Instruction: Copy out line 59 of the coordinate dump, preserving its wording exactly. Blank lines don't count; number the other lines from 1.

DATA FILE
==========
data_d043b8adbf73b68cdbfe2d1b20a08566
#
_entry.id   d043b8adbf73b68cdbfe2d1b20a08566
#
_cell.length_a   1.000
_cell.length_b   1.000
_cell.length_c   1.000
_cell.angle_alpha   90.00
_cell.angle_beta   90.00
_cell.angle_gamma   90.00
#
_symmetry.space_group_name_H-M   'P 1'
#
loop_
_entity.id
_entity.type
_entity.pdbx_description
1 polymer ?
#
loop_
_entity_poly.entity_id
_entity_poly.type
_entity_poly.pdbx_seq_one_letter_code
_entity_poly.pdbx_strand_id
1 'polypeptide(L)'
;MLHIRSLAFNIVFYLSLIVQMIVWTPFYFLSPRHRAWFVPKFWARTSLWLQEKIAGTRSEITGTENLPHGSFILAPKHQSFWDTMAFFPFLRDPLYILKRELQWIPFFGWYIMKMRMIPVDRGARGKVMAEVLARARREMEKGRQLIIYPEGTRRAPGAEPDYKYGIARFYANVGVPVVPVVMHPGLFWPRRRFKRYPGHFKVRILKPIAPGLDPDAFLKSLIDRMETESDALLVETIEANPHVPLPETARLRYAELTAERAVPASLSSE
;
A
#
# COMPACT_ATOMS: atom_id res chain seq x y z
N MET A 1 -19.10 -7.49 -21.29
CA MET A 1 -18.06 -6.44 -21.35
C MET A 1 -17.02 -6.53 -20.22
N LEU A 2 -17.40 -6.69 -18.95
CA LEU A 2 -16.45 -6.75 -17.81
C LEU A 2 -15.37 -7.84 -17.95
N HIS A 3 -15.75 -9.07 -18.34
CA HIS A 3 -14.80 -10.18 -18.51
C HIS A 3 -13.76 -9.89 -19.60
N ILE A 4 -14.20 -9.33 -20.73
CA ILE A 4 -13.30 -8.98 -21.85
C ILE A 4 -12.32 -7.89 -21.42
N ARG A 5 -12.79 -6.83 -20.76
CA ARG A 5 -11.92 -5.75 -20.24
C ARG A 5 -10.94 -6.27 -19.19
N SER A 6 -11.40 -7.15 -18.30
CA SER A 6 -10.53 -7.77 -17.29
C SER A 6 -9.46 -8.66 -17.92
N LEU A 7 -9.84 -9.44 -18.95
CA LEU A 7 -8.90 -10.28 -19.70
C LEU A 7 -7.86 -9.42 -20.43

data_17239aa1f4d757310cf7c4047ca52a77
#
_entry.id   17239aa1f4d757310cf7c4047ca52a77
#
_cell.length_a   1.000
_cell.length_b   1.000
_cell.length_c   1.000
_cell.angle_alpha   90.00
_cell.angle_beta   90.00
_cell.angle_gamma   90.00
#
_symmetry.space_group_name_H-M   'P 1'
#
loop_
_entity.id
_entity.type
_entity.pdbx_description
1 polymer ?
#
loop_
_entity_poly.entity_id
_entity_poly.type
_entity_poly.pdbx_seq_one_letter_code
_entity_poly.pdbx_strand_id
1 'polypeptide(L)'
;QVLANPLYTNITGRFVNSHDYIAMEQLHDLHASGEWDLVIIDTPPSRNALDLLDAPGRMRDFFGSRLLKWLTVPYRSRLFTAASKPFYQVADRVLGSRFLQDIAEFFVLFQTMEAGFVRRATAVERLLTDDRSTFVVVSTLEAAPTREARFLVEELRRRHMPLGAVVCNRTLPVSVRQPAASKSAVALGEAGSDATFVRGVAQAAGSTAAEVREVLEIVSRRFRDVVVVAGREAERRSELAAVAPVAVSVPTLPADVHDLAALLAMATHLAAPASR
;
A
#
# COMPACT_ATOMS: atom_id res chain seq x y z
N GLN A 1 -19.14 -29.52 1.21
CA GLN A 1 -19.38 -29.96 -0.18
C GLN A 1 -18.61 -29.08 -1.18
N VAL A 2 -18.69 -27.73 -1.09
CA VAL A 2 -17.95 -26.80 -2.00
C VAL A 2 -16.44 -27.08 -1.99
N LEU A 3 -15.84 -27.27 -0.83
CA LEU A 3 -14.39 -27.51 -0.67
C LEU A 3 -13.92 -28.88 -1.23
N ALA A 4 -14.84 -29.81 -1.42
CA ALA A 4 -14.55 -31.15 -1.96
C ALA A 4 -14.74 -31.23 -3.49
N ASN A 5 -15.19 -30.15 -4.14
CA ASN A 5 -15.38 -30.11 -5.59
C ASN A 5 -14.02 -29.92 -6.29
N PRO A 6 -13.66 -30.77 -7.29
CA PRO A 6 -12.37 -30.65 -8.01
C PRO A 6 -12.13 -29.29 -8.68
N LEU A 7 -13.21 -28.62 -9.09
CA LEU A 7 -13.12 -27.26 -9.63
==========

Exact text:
_cell.angle_alpha   90.00